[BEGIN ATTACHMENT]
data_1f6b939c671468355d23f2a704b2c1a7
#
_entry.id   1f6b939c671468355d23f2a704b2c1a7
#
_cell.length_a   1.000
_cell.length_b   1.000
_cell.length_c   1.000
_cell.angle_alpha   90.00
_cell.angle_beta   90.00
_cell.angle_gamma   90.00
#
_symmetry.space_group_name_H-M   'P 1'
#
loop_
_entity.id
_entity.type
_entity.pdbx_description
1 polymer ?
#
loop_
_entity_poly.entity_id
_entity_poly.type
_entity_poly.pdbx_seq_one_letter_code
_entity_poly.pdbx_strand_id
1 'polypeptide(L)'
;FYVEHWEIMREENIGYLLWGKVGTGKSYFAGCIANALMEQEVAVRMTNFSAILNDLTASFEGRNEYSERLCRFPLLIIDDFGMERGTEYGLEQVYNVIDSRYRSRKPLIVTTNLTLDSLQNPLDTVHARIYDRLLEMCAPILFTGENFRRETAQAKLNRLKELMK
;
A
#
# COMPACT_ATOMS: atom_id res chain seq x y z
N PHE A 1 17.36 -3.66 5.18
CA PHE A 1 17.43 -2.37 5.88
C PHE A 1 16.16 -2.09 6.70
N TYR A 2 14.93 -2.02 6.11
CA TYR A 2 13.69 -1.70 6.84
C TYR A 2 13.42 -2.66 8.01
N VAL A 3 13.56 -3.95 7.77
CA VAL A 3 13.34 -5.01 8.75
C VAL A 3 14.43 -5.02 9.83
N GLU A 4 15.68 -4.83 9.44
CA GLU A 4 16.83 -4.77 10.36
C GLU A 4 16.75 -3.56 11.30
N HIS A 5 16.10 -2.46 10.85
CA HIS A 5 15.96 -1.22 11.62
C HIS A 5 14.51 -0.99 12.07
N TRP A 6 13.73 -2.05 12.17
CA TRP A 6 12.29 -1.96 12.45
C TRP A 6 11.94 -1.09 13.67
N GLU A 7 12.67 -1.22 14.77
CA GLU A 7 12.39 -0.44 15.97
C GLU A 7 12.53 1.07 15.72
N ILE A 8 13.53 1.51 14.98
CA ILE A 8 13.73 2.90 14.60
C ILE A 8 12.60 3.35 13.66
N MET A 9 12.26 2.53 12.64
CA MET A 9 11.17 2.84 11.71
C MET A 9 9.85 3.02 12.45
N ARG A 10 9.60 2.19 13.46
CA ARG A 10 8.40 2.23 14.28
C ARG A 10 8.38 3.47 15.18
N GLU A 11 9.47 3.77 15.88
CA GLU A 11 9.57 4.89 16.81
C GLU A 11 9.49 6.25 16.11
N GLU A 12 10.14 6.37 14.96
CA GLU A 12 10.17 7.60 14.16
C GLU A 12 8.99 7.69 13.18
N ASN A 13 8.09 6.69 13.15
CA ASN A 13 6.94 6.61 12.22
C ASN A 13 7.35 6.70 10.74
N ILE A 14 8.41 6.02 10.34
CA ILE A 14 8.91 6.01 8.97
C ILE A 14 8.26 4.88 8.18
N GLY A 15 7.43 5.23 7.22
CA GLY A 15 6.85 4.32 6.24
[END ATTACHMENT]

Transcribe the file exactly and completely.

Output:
data_1f6b939c671468355d23f2a704b2c1a7
#
_entry.id   1f6b939c671468355d23f2a704b2c1a7
#
_cell.length_a   1.000
_cell.length_b   1.000
_cell.length_c   1.000
_cell.angle_alpha   90.00
_cell.angle_beta   90.00
_cell.angle_gamma   90.00
#
_symmetry.space_group_name_H-M   'P 1'
#
loop_
_entity.id
_entity.type
_entity.pdbx_description
1 polymer ?
#
loop_
_entity_poly.entity_id
_entity_poly.type
_entity_poly.pdbx_seq_one_letter_code
_entity_poly.pdbx_strand_id
1 'polypeptide(L)'
;FYVEHWEIMREENIGYLLWGKVGTGKSYFAGCIANALMEQEVAVRMTNFSAILNDLTASFEGRNEYSERLCRFPLLIIDDFGMERGTEYGLEQVYNVIDSRYRSRKPLIVTTNLTLDSLQNPLDTVHARIYDRLLEMCAPILFTGENFRRETAQAKLNRLKELMK
;
A
#
# COMPACT_ATOMS: atom_id res chain seq x y z
N PHE A 1 17.36 -3.66 5.18
CA PHE A 1 17.43 -2.37 5.88
C PHE A 1 16.16 -2.09 6.70
N TYR A 2 14.93 -2.02 6.11
CA TYR A 2 13.69 -1.70 6.84
C TYR A 2 13.42 -2.66 8.01
N VAL A 3 13.56 -3.95 7.77
CA VAL A 3 13.34 -5.01 8.75
C VAL A 3 14.43 -5.02 9.83
N GLU A 4 15.68 -4.83 9.44
CA GLU A 4 16.83 -4.77 10.36
C GLU A 4 16.75 -3.56 11.30
N HIS A 5 16.10 -2.46 10.85
CA HIS A 5 15.96 -1.22 11.62
C HIS A 5 14.51 -0.99 12.07
N TRP A 6 13.73 -2.05 12.17
CA TRP A 6 12.29 -1.96 12.45
C TRP A 6 11.94 -1.09 13.67
N GLU A 7 12.67 -1.22 14.77
CA GLU A 7 12.39 -0.44 15.97
C GLU A 7 12.53 1.07 15.72
N ILE A 8 13.53 1.51 14.98
CA ILE A 8 13.73 2.90 14.60
C ILE A 8 12.60 3.35 13.66
N MET A 9 12.26 2.53 12.64
CA MET A 9 11.17 2.84 11.71
C MET A 9 9.85 3.02 12.45
N ARG A 10 9.60 2.19 13.46
CA ARG A 10 8.40 2.23 14.28
C ARG A 10 8.38 3.47 15.18
N GLU A 11 9.47 3.77 15.88
CA GLU A 11 9.57 4.89 16.81
C GLU A 11 9.49 6.25 16.11
N GLU A 12 10.14 6.37 14.96
CA GLU A 12 10.17 7.60 14.16
C GLU A 12 8.99 7.69 13.18
N ASN A 13 8.09 6.69 13.15
CA ASN A 13 6.94 6.61 12.22
C ASN A 13 7.35 6.70 10.74
N ILE A 14 8.41 6.02 10.34
CA ILE A 14 8.91 6.01 8.97
C ILE A 14 8.26 4.88 8.18
N GLY A 15 7.43 5.23 7.22
CA GLY A 15 6.85 4.32 6.24